A recent report by Deloitte Digital titled, “The Rise of the Chief Digital Officer”, stated that by 2020, the CDO role will cease to exist. On face value, this seems like a short-lived tenure for the CDO role, especially given earlier predictions of its criticality in leading enterprise transformations and ultimately executing upon the corporate strategy. In fact, CDO roles doubled in 2013 with salaries ranging from $250,000 to $750,000, according to the CDO Club. Korn Ferry cited CDOs in the top three of most sought-after C-level positions in 2015. None of this is surprising, given that so many companies across multiple industries have been embarking on digital transformations led by the CDO role in recent years. So, what’s behind the claim that we ought to be mourning the CDO’s demise?
First, let’s examine the role of the Chief Digital Officer a bit more closely. Depending on the company, titles may actually vary — CDOs may be called Chief Strategy, Customer Experience, Growth, Innovation, or Digital Marketing Officers and sometimes simply General Managers. Some might say the CDO is a “futurist” who predicts trends based on current market conditions and then works to assure that the business moves to react to those conditions. Others consider the CDO to be that executive who brings together various disciplines within an enterprise to reinvent the business, thereby creating a new competitive advantage. CDOs typically live in the intersection of technology application, customer experience, and corporate strategy. The CDO is not necessarily a technologist, a marketer, or an innovator but, in fact, embodies a combination of these disciplines. That is perhaps one of the reasons that CDO talent can be difficult to acquire.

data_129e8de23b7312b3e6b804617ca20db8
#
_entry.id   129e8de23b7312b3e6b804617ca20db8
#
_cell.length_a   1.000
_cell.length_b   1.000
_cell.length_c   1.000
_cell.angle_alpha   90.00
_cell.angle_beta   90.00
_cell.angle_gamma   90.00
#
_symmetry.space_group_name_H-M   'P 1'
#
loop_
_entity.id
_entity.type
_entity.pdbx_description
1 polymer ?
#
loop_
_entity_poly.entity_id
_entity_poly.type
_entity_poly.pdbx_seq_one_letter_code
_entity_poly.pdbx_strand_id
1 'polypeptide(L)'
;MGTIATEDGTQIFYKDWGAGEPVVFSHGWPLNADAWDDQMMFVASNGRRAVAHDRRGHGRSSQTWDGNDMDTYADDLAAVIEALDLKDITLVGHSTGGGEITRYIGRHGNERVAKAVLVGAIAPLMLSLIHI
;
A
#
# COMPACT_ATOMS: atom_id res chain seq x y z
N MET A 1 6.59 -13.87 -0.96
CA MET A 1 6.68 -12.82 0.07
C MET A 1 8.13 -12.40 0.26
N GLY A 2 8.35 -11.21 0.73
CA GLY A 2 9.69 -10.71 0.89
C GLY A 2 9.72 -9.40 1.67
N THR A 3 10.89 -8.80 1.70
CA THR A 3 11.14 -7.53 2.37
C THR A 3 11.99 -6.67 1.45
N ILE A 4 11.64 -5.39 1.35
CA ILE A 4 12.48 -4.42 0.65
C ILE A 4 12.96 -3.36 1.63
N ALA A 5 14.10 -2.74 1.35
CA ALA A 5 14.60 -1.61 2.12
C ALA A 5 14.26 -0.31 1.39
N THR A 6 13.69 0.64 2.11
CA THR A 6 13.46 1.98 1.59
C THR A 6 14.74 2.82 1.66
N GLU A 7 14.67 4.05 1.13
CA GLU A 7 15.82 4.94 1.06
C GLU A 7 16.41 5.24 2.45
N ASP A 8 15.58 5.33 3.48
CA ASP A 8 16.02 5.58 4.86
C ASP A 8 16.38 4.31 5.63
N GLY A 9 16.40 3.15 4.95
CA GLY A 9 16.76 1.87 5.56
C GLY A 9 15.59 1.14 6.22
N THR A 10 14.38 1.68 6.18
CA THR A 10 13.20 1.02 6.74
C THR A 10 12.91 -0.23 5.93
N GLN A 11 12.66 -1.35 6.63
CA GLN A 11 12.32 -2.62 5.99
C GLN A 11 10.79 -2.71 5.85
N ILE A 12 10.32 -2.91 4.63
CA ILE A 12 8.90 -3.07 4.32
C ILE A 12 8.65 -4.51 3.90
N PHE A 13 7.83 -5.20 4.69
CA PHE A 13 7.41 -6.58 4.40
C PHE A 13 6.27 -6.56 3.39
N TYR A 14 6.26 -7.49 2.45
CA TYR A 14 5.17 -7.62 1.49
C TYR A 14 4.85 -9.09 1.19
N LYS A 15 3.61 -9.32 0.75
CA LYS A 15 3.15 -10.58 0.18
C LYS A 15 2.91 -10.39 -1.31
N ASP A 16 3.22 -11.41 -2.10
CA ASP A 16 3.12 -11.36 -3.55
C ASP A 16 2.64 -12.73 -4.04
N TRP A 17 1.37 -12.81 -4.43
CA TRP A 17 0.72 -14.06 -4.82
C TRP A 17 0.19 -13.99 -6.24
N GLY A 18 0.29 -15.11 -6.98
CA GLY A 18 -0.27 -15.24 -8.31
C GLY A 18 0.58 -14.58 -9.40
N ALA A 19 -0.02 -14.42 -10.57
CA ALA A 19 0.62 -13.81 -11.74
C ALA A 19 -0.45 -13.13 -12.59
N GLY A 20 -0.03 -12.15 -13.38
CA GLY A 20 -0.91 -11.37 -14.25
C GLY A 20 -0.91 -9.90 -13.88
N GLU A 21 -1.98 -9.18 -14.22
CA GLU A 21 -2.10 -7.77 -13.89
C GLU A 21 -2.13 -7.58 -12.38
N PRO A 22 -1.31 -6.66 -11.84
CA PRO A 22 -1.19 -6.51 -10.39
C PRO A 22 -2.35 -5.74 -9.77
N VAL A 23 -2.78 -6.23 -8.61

To illustrate this unique synthesis of skills and knowledge, consider the following “real-life” profiles of three CDOs currently working in divergent industries in highly visible roles at prominent companies:
CDO in Financial Services
Companies in the financial services industry typically lead in technological advancements. This CDO, working for a global credit provider, is charged with “leading business transformation initiatives, developing and implementing strategic technology plans, as well as business process and organizational design”, as described n his LinkedIn profile. When asked what makes his role unique, he describes himself as a leader who can serve as a translator between the business and technology realms. Ironically, he started his career in learning and development at a manufacturing company with a bachelor’s degree in English — not exactly the traditional technology training one might expect of a CDO. Along the way, he picked up technology by first volunteering to manage websites, then managing custom application development projects. Eventually, he entered the credit services business, first reporting to the CMO, then later to the COO. The uniqueness of his background was, in fact, his innate ability to facilitate collaboration across various disciplines within an organization and with its external business partners. Certainly, the ability to translate business to technology language and vice versa is critical but, in this case, it points to a capability far greater than that. This CDO is also able to envision the possibilities and identify new channels for the credit business. In one example, he led the ideation, development and implementation of a mobile app in collaboration with a gas station chain to streamline the credit card application process for consumers. He regularly works with the business, the IT team, and digital marketing agencies to bring products to market, making him and his team a catalyst for growth.
CDO in Consumer Goods